• Types of Phytonutrients

    Types of Phytonutrients

    Phytonutrients are available in supplement form. However, they are best consumed as nutrient-rich foods 
    While the G-factor™ high biological value (HBV) Plant-Based Protein provide nutrients and full amino acid profles they should be taken in conjunction with wholefoods. Supplements don’t provide all the necessary nutrients to sustain the body and therefore it is important to remember that your supplement regime is part of an overall healthy exercise and diet regime.

    Carotenoids are pigments in plants that are responsible for the bright-coloured hues of vegetables and fruits. There are more than 600 carotenoids, and they must be consumed through foods and sources of fat. Some common types of carotenoids include:
    • alpha-carotene
    • beta-carotene
    • beta-cryptoxanthin
    • lutein
    • lycopene
    • zeaxanthin

    Carotenoids act as antioxidants, and some can be converted into vitamin A. They support immune system function, eye health and reduce your risk of cancer. Some foods rich in carotenoids are:
    • Pumpkins
    • Carrots
    • Spinach
    • Kale
    • Tomatoes
    • Oranges
    • Yams


    Ellagic acid

    Ellagic acid is a phytochemical known for reducing cancer risk and lowering cholesterol. Ellagic acid has antioxidant and anti-inflammatory properties. The highest levels of ellagic acid are present in raspberries. Other foods rich in this compound include:


    • Strawberries
    • Blackberries
    • Grapes
    • Pomegranates
    • Walnuts
    • Pecans


    Resveratrol is found predominantly in grapes — specifically, the grape skin and wine. This compound supports cardiovascular and cognitive health. Resveratrol has also been associated with increased cerebral blood flow.

    Resveratrol can be found in other foods:

    • Peanuts
    • Pistachios
    • Strawberries
    • Blueberries
    • Dark chocolate (Cocoa)



    Flavonoids are one of the largest groups of phytonutrients. This compound is rich in antioxidant properties and anticancer activity. There are many subgroups of flavonoids, including:
    • flavones
    • anthocyanins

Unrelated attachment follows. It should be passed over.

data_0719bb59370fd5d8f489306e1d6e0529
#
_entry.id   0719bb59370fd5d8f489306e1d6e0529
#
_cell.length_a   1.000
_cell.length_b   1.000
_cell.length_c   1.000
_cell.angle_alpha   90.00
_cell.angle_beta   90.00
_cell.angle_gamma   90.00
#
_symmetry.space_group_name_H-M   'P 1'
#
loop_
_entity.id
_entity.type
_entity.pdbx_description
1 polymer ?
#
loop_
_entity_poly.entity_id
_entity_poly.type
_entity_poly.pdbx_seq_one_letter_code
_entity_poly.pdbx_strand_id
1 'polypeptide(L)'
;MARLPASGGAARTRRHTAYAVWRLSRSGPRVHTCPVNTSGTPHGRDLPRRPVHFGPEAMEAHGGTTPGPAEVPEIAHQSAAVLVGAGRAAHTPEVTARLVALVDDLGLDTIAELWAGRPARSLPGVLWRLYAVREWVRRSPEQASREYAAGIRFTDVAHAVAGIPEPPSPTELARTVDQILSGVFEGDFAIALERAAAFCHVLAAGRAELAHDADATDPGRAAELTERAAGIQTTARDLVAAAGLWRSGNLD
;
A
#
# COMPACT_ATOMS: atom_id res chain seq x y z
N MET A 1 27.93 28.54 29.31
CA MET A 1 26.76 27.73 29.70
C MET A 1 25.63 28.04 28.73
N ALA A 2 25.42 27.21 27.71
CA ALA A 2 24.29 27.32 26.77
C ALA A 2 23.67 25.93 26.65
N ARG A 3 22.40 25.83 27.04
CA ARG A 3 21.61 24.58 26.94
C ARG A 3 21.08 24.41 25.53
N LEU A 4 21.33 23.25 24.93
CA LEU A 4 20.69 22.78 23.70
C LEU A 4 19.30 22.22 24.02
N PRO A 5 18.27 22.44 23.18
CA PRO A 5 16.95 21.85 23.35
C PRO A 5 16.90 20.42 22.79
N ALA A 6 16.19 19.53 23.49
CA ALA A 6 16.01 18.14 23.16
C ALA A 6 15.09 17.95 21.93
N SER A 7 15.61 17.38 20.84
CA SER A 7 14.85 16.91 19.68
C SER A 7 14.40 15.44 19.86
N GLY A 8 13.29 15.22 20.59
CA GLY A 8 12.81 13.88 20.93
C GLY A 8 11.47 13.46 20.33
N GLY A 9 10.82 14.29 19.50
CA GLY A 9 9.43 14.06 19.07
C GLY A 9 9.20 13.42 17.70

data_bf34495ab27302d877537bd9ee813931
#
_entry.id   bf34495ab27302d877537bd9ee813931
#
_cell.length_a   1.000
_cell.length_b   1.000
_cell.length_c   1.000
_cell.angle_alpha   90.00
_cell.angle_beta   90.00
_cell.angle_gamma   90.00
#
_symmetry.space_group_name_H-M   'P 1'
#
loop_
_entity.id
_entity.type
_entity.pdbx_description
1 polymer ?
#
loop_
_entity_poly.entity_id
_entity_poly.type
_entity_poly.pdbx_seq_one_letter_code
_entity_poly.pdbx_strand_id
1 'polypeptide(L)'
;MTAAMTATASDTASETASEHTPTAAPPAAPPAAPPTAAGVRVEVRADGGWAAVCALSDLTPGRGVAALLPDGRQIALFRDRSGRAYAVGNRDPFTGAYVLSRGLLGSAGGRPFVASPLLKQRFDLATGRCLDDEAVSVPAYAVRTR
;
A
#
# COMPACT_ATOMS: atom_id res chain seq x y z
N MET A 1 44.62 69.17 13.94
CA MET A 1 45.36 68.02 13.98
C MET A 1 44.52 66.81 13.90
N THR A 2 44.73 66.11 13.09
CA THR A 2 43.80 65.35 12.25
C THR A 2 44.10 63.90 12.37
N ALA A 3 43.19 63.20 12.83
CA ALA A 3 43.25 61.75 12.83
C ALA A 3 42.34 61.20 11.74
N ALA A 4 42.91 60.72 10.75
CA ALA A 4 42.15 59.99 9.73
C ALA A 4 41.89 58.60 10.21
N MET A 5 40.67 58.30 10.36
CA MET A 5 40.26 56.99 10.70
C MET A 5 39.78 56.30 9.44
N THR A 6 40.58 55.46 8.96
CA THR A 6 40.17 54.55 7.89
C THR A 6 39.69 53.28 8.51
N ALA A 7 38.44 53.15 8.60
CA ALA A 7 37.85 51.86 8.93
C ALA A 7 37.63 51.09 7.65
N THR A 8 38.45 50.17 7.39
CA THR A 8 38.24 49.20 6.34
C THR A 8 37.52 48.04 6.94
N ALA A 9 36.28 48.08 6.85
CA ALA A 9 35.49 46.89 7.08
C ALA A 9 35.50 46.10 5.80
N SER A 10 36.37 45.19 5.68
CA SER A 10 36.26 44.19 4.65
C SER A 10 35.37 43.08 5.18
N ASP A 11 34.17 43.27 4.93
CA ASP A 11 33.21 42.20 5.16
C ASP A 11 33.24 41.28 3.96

• flavanones
    • isoflavones
    • flavonols

    Some foods rich in flavonoid compounds are:

    • green tea
    • apples
    • onions
    • coffee
    • grapefruits
    • legumes
    • ginger


    These compounds are associated with reducing the risk of cancer, heart disease and osteoporosis.
    Phytoestrogen mimics estrogen in the body, which may be beneficial for women in relieving discomfort from hot flashes and other menopausal symptoms.
    However, some studies have shown phytoestrogens may disrupt hormone function.
    Be mindful of your intake of phytoestrogens and get to know how they may impact your body, as everyone is different.

    Foods rich in phytoestrogen compounds include:

    • Soy
    • Broccoli
    • Oranges
    • Carrots
    • Coffee
    • Legumes


    Glucosinolates are compounds found predominantly in cruciferous vegetables. They are known for helping to regulate inflammation, metabolic function, and stress responses. Glucosinolates have also been associated with cancer prevention. Studies in rats and mice found that the compounds that form from broken down glucosinolates inactivate carcinogens and protect cells from DNA damage. However, this has not been proven in human studies. Common foods rich in glucosinolates include:

    • Broccoli
    • Bok Choy
    • Cauliflower
    • Brussel sprouts
    • Cabbage
    • Mustard


    The G-Factor™ HBV Plant-Based Proteins are an effective means of providing additional protein to supplement your diet, weightloss and exercise goals. However a healthy diet requires a wide variety of foods with the majority - if not all - coming from plant-based food groups, geting enough exercise ad rest

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